Thursday, November 12, 2015: 8:51 AM
252A/B (Salt Palace Convention Center)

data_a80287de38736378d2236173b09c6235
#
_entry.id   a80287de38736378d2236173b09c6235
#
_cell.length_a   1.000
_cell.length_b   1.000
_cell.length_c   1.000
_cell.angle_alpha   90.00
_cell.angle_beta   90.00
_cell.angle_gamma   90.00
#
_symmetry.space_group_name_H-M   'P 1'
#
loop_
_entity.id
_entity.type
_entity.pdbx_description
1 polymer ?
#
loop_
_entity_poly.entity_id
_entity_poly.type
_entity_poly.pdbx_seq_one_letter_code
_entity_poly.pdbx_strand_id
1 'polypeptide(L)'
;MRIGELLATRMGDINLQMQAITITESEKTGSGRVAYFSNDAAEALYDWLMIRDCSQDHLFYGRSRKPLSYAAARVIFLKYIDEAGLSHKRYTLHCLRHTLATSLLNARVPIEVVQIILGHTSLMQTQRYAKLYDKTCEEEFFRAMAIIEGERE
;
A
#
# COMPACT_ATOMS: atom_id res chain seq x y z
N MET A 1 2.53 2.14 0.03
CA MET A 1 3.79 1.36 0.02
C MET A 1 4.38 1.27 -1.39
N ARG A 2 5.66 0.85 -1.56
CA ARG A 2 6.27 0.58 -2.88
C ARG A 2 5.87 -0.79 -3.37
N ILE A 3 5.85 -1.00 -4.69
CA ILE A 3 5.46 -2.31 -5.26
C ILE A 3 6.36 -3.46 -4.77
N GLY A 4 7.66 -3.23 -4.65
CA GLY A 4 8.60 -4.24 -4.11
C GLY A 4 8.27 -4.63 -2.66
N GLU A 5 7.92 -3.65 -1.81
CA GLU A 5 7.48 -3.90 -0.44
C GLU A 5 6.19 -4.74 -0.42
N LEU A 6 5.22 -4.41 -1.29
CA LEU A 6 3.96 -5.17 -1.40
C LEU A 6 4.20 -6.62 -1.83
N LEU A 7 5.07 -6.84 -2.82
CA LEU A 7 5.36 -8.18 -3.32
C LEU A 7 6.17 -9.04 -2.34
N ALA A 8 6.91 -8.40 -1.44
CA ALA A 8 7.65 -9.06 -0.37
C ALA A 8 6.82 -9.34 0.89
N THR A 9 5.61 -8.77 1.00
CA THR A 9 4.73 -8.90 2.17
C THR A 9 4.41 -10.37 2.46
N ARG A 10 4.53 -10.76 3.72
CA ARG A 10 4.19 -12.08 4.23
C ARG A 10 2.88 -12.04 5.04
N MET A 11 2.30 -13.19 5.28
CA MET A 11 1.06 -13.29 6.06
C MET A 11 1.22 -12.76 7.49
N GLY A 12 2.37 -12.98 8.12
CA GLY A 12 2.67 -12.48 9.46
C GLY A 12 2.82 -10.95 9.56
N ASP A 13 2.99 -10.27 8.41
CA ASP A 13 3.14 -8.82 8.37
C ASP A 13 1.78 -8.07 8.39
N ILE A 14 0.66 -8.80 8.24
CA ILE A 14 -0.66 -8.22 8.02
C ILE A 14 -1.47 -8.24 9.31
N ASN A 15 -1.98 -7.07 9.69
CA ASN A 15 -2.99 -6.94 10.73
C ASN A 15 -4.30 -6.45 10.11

Triboelectric charging is a natural phenomenon that often plagues many manufacturing processes. Electrical charge is transferred when two material surfaces contact and separate from each other. This phenomenon attributes to a wide range of occurrences, such as volcanic lightning and grain silo explosions. Currently, the mechanisms and variables that affect triboelectrification are unclear and poorly understood. Three mechanisms: electron, ion, and mass transfer, are believed to be responsible for the charge transfer, and are considered explanations for the occurrence of triboelectric charging. Variables, such as relative humidity and hydrophilicity, contribute to the sign and magnitude of charging that transpires. To investigate these variables and the mechanisms responsible for triboelectric charging of insulators, a particle (300-800 μm) is gravitationally driven through a spiraled insulator tube (ID 1.5 mm). The tube is held in a controlled chamber that holds a near-zero humidity environment. Two types of particles (soda lime glass, polystyrene) and tubing (Nylon, Teflon) were studied due to their inherently different hydrophilicities and partial charges. The rate of charge accumulation was recorded, as the particle traversed through the copper Faraday tube. The charged particle was collected in a Faraday cup, and the total accumulated charge on the particle was calculated. This study aims to isolate triboelectric charging at near zero relative humidity, as well as to gain a better understanding of the mechanisms responsible for triboelectric charging of insulators.